Monday, September 27, 2010

Metric Wet Plate Collodion

Ian Ruhter Shoots Metric from What the Fleet on Vimeo.
(This video was shot by Lauren Graham, Im not sure how she filmed it while she was art directing the shoot. I guess its because she's that amazing.)

It started off as an average day. I woke up, had my coffee, then phone rang. It was my good friend Lauren Graham. She asked me if I want to shoot the band Metric with the wet plate collodion process. I didn’t even have to think about it; I just answered when and where. She said they were in town shooting for the Jay Leno show and they had a pretty busy schedule but she would check. She let me know they would be done at 5 pm or so and want to do it. My first thought was about the amount of daylight left in the day after 5pm.  Lauren suggested we do it close to the Leno studio which is in Burbank. She works at the Jackass office around the corner. I hesitated and said yes, but I could not think of a worse location than a parking lot in the valley. This was an opportunity that I didn’t want to let slip by,  so I called my right hand man James about doing a test that night. I stayed up late in to the am shooting photos, mixing extra chemicals and prepping everything. We felt good. This was the most prepared we had been for any wet plate shoot.

(Double click image to enlarge) 

 The next day rolled around quick, we grabbed a coffee a loaded up the car and started driving out to the valley. Lauren and Kate Power met us at the Jackass location. It was every thing I imagined it would be; hot, boring, and flat, with nothing interesting around. There were just some off white walls like you would find in the back of a Walmart. But I was ok with it because I knew it wasn’t about the location; it was about the band. 

 We set up the portable dark room as I wanted to shoot another test before they arrived. Keep in mind, I have not been working with this process very long and it has a mind of it own. I cooked up a plate and loaded in to the camera. I shot a photo thinking I would have to do some minor adjustments to the exposure time.  I started developing it and noticed something was very wrong. My heart sank. There was barley an image on the plate. I started to panic I had never seen anything like this before. I changed up the silver nitrate; that is usually where the problems are with this process. I took another photo. It was worse. Now I was tripping. I just keep thinking Metric was on the way they were probably tired from filming all day and I was about to waste their time.  I asked everyone if I should call them and cancel the shoot. They told me to shoot one more test. I change up the last possible thing. I shoot one more, and as we watched it develop I could tell it was even worse. This time there was nothing at all on the plate. Now I started really freaking out. My friend James said "It will work, I know it will." In my head I was like "Ya, and it's going to start raining hundred dollar bills." Right then a black van with tinted windows rolled up. James said "It's time to ride or die!"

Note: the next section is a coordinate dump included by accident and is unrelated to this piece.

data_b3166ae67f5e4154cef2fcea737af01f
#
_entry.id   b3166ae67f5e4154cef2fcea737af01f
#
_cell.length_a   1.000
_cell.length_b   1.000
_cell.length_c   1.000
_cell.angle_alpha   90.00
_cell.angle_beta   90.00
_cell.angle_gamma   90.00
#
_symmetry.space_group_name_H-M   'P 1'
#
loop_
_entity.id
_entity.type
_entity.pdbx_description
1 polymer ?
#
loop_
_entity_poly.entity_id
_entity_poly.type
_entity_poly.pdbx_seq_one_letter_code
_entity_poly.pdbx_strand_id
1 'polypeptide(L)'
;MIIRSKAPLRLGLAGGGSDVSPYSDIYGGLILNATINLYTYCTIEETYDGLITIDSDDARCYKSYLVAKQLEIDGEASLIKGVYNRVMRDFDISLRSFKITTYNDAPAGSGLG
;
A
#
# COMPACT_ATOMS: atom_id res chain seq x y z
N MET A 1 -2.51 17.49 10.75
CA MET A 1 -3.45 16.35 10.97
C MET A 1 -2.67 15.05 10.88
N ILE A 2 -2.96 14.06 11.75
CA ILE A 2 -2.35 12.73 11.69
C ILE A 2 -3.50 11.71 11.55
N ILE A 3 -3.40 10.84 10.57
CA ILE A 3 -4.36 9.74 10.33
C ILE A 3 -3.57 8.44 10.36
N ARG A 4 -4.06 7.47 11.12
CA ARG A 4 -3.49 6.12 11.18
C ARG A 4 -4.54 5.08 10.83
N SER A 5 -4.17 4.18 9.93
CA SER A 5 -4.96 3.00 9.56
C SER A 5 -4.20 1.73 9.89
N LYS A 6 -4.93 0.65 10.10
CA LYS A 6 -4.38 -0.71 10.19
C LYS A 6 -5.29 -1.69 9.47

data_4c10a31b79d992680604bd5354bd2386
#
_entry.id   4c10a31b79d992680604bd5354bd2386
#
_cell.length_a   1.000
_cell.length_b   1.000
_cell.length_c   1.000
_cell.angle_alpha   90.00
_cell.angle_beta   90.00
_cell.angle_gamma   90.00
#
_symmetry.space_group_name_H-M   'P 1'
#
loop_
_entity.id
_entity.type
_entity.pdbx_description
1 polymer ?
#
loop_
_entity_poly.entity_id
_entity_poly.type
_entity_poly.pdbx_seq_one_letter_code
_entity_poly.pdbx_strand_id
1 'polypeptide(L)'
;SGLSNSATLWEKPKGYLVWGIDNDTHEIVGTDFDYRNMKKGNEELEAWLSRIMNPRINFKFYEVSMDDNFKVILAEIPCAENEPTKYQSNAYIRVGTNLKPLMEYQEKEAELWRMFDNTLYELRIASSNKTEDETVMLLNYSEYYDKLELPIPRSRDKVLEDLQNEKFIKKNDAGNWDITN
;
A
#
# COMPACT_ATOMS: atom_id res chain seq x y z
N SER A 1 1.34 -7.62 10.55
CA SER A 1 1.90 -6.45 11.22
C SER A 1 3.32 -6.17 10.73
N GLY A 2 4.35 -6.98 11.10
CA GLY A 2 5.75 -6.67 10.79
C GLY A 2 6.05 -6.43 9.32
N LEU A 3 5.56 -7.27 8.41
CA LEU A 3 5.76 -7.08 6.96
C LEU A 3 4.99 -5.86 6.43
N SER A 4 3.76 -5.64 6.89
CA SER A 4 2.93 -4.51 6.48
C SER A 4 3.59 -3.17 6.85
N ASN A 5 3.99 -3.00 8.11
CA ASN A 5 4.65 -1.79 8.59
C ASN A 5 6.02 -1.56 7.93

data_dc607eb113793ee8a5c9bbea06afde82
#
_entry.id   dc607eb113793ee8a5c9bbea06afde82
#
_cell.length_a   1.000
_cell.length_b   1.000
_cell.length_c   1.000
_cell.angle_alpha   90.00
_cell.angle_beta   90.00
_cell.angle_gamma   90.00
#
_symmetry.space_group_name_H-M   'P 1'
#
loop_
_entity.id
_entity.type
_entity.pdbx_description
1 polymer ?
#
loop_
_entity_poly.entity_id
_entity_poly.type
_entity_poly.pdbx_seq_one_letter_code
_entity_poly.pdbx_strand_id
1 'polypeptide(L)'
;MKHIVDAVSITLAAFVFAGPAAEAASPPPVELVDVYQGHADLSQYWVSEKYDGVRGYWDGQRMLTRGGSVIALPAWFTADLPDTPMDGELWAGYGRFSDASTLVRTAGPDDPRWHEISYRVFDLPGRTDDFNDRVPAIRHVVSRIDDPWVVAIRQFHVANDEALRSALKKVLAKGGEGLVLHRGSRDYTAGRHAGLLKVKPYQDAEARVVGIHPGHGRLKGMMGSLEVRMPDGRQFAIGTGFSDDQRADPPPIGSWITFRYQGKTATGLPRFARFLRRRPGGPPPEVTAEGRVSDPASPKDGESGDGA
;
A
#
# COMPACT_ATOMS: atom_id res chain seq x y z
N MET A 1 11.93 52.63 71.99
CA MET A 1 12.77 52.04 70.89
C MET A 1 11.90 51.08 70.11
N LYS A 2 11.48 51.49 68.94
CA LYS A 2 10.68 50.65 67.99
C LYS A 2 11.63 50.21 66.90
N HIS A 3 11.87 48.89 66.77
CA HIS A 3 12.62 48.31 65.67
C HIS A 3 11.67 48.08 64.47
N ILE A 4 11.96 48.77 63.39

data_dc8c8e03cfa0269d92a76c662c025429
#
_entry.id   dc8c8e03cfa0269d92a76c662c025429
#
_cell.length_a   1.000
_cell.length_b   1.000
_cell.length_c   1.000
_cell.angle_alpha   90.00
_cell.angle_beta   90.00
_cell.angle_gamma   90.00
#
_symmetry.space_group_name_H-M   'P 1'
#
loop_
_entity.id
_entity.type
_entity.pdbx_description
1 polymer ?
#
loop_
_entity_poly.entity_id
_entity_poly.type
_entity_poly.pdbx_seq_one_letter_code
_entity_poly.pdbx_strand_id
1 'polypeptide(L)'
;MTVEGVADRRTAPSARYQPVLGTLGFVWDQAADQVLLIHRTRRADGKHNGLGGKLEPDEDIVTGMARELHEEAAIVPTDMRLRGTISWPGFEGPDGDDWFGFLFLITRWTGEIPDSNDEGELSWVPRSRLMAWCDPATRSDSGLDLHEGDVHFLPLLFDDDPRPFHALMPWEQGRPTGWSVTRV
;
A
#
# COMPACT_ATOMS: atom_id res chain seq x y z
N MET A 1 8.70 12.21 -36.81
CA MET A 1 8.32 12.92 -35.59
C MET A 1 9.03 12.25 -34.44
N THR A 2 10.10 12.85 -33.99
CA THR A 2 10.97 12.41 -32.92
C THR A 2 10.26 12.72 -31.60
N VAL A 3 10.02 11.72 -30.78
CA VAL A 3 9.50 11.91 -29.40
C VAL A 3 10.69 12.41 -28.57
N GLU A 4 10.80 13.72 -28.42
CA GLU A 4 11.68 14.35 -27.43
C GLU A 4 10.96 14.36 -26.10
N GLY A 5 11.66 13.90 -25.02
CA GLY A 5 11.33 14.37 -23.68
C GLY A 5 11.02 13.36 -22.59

(Double click image to enlarge) 
Then the switch went off; that’s when I got in to photo mode.

 They got out in true rock star fashion. Emily Haines walked over to us with a bottle of champagne in hand. I just played it cool, because the last thing you want to do is let the subject feel any tension or stress for you. People feel that energy and it translates through the photos. The show must go on and I was about to put on the performance of my life. I switched the fixer just to entertain myself but I knew it wasn’t going to do anything The problems were in the developing. We were ready to shoot. I turned around said "Hi, how are you?" I walked them across this parking lot explaining how amazing the images were going to be. I never doubted myself from that point. I set it up and shot it like nothing was wrong but I knew there was. I walked back to the dark room with everyone following, stepped in to the darkness and said fuck it,  pouring the developer onto the plate. I could see it was working. I emerged form the darkness and there were 9 people waiting to see what had happened. I had a beautiful image in my hands. I dropped it into the fix. Everyone was in awe of what we created. We shoot 3 more plates and the day was over.
(Double click image to enlarge) 

 This was my all-time favorite photo shoot. It amazed me how stoked everyone was on the 1800s photography process. When I shoot digital no one is ever that stoked or involved in the process. This is what photography was created for; experimenting, pushing yourself and pushing the art from. These are one of a kind images that cannot be duplicated. This was an amazing day, and I'm glad I had the opportunity to share it with my good friends. I even made some new friends along the way. Thank you for helping me make this happen.


JesseRourke said...

so sick! sometimes, it just works out. unreal work!

Owen said...

I think these may be the best band photographs I have ever seen. It's incredible what you captured. Spectacular; keep it up.

Dustin Singler said...

Rut, great story dude. Love the images, love the raw, attack nature of the shoot. Handle the situation or get handled by it.

AC'63 said...